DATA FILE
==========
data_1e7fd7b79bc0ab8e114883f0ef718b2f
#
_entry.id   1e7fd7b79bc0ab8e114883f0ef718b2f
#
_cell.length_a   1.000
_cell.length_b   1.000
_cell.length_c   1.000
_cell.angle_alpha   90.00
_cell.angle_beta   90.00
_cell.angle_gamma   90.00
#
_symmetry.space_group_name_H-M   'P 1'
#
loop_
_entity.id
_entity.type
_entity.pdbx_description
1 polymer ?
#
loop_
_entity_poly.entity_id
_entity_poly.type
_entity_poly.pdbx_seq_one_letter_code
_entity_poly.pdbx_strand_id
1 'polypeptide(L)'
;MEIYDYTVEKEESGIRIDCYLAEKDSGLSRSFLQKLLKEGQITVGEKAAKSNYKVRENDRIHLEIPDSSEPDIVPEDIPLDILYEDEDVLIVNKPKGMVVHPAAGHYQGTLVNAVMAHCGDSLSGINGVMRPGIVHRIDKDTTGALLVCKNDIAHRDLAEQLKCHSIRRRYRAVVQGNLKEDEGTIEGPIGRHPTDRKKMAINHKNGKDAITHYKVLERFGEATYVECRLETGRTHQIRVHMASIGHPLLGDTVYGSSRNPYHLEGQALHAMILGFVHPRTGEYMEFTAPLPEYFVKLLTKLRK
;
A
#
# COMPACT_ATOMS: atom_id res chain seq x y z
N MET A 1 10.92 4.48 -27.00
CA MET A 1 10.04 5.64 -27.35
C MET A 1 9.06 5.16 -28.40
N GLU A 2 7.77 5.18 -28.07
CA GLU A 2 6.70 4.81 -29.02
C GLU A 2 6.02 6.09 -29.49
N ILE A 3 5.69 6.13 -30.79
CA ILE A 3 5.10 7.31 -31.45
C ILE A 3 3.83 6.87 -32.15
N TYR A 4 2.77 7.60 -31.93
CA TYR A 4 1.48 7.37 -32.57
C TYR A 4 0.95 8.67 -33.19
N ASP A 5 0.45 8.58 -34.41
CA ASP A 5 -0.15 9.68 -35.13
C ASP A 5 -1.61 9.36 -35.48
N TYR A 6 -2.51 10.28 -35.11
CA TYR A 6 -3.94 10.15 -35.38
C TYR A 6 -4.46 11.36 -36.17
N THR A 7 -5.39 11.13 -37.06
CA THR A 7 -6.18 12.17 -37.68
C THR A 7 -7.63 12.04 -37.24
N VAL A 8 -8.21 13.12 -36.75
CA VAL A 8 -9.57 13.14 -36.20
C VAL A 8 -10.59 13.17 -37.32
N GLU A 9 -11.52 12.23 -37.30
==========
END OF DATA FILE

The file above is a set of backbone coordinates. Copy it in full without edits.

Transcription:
data_1e7fd7b79bc0ab8e114883f0ef718b2f
#
_entry.id   1e7fd7b79bc0ab8e114883f0ef718b2f
#
_cell.length_a   1.000
_cell.length_b   1.000
_cell.length_c   1.000
_cell.angle_alpha   90.00
_cell.angle_beta   90.00
_cell.angle_gamma   90.00
#
_symmetry.space_group_name_H-M   'P 1'
#
loop_
_entity.id
_entity.type
_entity.pdbx_description
1 polymer ?
#
loop_
_entity_poly.entity_id
_entity_poly.type
_entity_poly.pdbx_seq_one_letter_code
_entity_poly.pdbx_strand_id
1 'polypeptide(L)'
;MEIYDYTVEKEESGIRIDCYLAEKDSGLSRSFLQKLLKEGQITVGEKAAKSNYKVRENDRIHLEIPDSSEPDIVPEDIPLDILYEDEDVLIVNKPKGMVVHPAAGHYQGTLVNAVMAHCGDSLSGINGVMRPGIVHRIDKDTTGALLVCKNDIAHRDLAEQLKCHSIRRRYRAVVQGNLKEDEGTIEGPIGRHPTDRKKMAINHKNGKDAITHYKVLERFGEATYVECRLETGRTHQIRVHMASIGHPLLGDTVYGSSRNPYHLEGQALHAMILGFVHPRTGEYMEFTAPLPEYFVKLLTKLRK
;
A
#
# COMPACT_ATOMS: atom_id res chain seq x y z
N MET A 1 10.92 4.48 -27.00
CA MET A 1 10.04 5.64 -27.35
C MET A 1 9.06 5.16 -28.40
N GLU A 2 7.77 5.18 -28.07
CA GLU A 2 6.70 4.81 -29.02
C GLU A 2 6.02 6.09 -29.49
N ILE A 3 5.69 6.13 -30.79
CA ILE A 3 5.10 7.31 -31.45
C ILE A 3 3.83 6.87 -32.15
N TYR A 4 2.77 7.60 -31.93
CA TYR A 4 1.48 7.37 -32.57
C TYR A 4 0.95 8.67 -33.19
N ASP A 5 0.45 8.58 -34.41
CA ASP A 5 -0.15 9.68 -35.13
C ASP A 5 -1.61 9.36 -35.48
N TYR A 6 -2.51 10.28 -35.11
CA TYR A 6 -3.94 10.15 -35.38
C TYR A 6 -4.46 11.36 -36.17
N THR A 7 -5.39 11.13 -37.06
CA THR A 7 -6.18 12.17 -37.68
C THR A 7 -7.63 12.04 -37.24
N VAL A 8 -8.21 13.12 -36.75
CA VAL A 8 -9.57 13.14 -36.20
C VAL A 8 -10.59 13.17 -37.32
N GLU A 9 -11.52 12.23 -37.30